“Impact” is a technocratic weasel word that avoids having to explain what the result of the impact is, which is precisely what we need to know. It’s also a successful weasel word, twice as popular as it was 10 years ago:

“Impacts” usually means something bad: rule of thumb from Factiva is that there are two admitted negative impacts in the press for every one described as positive; with the majority left unqualified so that we have to work out for ourselves what people are carefully trying not to tell us.

I’m guessing that the unqualified uses of the word are, in the main, bad news avoided to make sure we don’t get too upset. After all, impact is not an efficient word when used to deliver happiness: no one tells you that you’ve won the lottery by announcing that it will “impact your ability to pay the rent”. But, if I’m working for you and I tell you that creating silly pictures of trains for Talk Normal will “impact my ability to meet your deadline”, then take it from me: I’m going to be late.

Three principles of Talknormalism

Evidently I am still getting the hang of the whole motivation thing

Delighted as I am to be mentioned in the Observer yesterday, I worry that some readers might get the idea that I am a grumpy negative old man who thinks everything was better before the internet was invented.

This is incorrect in more than three ways. I’m actually middle-aged and remarkably cheerful, all things considered. Taking into account the decline in the TN Joy Index, I’m looking comparatively more chipper by the hour. I’m such a positive person that I spent 5 minutes inspiring others by creating my own motivational poster (top) using the free app at Big Huge Labs. I encourage you to go there and make your own version to share with us. If I get a few in I’ll put them in a post and I’ll send the best submission a Talk Normal mug and a signed book (or unsigned, if you’d prefer). What an incentive.

I also don’t think we should be stuck in the past. “But what does he think?”, you ask. At risk of telling you all the good bits about the book for free, I’d like to point out the three principles of Talknormalism:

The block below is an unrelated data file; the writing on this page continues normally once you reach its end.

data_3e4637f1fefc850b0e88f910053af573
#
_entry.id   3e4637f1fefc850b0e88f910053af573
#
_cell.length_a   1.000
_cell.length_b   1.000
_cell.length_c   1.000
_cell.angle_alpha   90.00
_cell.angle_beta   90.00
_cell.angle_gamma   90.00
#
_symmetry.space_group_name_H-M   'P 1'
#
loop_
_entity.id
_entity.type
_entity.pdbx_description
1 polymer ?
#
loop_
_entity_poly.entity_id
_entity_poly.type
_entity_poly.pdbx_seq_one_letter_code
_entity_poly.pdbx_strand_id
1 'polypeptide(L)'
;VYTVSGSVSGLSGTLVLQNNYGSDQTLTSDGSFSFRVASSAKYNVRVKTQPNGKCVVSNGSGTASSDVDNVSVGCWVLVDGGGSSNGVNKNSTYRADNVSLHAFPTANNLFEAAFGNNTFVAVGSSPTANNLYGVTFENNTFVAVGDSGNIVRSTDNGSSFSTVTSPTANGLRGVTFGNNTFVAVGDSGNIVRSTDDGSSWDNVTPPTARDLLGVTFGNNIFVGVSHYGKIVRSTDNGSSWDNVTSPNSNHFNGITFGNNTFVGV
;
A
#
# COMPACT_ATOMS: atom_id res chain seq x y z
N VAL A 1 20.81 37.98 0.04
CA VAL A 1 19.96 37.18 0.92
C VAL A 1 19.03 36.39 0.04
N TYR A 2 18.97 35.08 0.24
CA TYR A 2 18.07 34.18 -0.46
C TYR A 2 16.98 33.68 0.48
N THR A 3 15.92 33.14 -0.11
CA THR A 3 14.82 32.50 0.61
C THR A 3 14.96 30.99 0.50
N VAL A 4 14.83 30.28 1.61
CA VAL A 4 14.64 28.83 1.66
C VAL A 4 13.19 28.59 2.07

1. Try to be understood by everyone who’s listening. This takes imagination. For example: Professor David Crystal, who is a wonderful writer about the history of the language, points out that there are 400 million native speakers of English – and 1.4 billion more who speak it as a second language.

It makes sense to consider people who don’t speak English first, especially if you’re in business: their domestic economies are usually more successful than ours.

2. Stop trying to sound clever for no reason. Anyone can make complicated things complicated. It takes thought to make those things easier to understand.

3. It’s about attitude, not rules. I would guess that there’s a lot of bad punctuation, in Talk Normal. Were I to be put to the test, I would not be able to remember grammar rules with which to make your writing more elegant, um, with. Therefore, if you want a set of rules to follow, try this book instead. I’m also not against new words and phrases; I make some up on this blog.

Talknormalism doesn’t look back to a fictitious golden age and ask that we preserve it; but we can do a better job with the language we have today. That’s why we need to see your motivational posters, fellow Talknormalists.